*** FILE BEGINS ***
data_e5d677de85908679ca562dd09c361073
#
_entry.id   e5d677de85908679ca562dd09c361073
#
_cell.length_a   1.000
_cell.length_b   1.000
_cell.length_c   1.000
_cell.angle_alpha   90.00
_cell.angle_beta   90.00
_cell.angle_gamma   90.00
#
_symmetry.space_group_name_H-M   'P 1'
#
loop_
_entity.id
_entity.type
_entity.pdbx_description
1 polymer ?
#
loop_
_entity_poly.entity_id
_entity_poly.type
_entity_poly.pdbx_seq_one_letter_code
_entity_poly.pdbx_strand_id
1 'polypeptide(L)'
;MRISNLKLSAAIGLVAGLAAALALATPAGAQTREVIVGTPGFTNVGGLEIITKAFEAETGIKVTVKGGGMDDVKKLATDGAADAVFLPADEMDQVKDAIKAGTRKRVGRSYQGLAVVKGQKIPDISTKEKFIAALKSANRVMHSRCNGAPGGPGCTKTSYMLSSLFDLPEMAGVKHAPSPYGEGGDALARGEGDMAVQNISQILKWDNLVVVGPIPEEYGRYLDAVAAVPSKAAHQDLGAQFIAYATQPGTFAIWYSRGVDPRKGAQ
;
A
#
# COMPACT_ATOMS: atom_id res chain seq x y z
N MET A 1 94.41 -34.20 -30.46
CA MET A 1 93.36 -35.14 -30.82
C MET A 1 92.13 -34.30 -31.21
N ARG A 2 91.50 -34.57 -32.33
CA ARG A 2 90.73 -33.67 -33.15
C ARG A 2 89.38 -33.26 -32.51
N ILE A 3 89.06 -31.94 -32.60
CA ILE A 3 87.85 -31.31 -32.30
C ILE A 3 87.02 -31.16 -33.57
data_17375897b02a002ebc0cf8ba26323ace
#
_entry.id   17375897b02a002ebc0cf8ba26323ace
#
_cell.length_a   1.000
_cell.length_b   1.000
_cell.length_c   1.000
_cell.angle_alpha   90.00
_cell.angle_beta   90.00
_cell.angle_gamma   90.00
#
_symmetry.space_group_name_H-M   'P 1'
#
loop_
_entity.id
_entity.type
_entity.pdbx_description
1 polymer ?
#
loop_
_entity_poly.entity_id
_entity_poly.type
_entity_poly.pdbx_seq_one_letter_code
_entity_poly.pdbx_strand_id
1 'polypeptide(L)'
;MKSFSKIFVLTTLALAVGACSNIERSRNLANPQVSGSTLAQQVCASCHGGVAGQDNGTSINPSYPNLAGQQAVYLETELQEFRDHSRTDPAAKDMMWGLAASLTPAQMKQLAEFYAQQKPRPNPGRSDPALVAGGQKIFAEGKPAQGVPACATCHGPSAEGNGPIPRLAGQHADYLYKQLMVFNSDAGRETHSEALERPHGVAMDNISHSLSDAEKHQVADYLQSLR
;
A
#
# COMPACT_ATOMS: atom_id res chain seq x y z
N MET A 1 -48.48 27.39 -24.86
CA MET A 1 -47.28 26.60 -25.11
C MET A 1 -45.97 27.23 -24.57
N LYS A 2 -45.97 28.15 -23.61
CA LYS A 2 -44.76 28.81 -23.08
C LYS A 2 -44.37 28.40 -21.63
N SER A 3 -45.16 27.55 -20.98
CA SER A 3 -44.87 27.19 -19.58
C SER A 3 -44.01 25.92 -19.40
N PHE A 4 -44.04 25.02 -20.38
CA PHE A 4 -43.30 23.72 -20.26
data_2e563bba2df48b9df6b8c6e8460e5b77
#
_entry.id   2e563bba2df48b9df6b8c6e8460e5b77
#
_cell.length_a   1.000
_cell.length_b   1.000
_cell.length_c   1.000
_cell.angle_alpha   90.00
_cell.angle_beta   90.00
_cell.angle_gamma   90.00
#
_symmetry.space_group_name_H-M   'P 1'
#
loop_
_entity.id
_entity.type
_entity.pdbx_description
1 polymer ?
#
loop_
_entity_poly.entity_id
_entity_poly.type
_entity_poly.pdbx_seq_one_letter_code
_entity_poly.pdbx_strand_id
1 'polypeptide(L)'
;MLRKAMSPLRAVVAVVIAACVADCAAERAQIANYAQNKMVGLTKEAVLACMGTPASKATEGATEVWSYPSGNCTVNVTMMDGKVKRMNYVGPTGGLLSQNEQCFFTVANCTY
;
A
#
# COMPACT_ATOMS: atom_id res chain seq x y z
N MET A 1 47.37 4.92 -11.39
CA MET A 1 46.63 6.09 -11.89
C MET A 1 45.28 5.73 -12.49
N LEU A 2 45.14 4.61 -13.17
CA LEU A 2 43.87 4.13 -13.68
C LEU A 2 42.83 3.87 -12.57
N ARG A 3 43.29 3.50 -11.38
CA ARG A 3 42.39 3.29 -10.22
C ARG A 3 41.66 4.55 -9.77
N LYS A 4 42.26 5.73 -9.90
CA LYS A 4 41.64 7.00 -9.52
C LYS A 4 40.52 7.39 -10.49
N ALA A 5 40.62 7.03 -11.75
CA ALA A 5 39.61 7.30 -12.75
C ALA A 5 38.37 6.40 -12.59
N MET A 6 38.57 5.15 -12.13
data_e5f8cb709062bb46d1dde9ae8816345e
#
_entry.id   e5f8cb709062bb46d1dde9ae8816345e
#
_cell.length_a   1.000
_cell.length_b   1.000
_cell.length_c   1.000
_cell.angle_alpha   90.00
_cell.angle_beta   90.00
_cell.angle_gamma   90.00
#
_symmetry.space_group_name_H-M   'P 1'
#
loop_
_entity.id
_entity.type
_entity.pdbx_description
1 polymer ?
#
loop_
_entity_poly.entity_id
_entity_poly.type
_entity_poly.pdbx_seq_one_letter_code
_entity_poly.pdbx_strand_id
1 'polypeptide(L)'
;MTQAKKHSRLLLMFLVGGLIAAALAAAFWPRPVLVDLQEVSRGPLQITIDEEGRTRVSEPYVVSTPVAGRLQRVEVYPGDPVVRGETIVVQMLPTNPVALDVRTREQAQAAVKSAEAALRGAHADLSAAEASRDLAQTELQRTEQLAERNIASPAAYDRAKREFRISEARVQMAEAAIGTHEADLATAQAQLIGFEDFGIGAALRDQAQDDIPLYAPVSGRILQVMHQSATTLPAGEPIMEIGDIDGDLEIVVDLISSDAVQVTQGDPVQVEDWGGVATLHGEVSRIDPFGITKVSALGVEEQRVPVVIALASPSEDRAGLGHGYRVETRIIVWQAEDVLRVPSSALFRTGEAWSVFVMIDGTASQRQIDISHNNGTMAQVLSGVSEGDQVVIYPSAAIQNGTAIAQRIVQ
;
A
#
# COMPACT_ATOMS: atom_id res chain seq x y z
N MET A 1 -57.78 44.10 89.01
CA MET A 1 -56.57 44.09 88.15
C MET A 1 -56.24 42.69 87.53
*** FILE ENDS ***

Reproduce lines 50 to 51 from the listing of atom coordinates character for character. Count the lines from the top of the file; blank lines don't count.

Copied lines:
#
_symmetry.space_group_name_H-M   'P 1'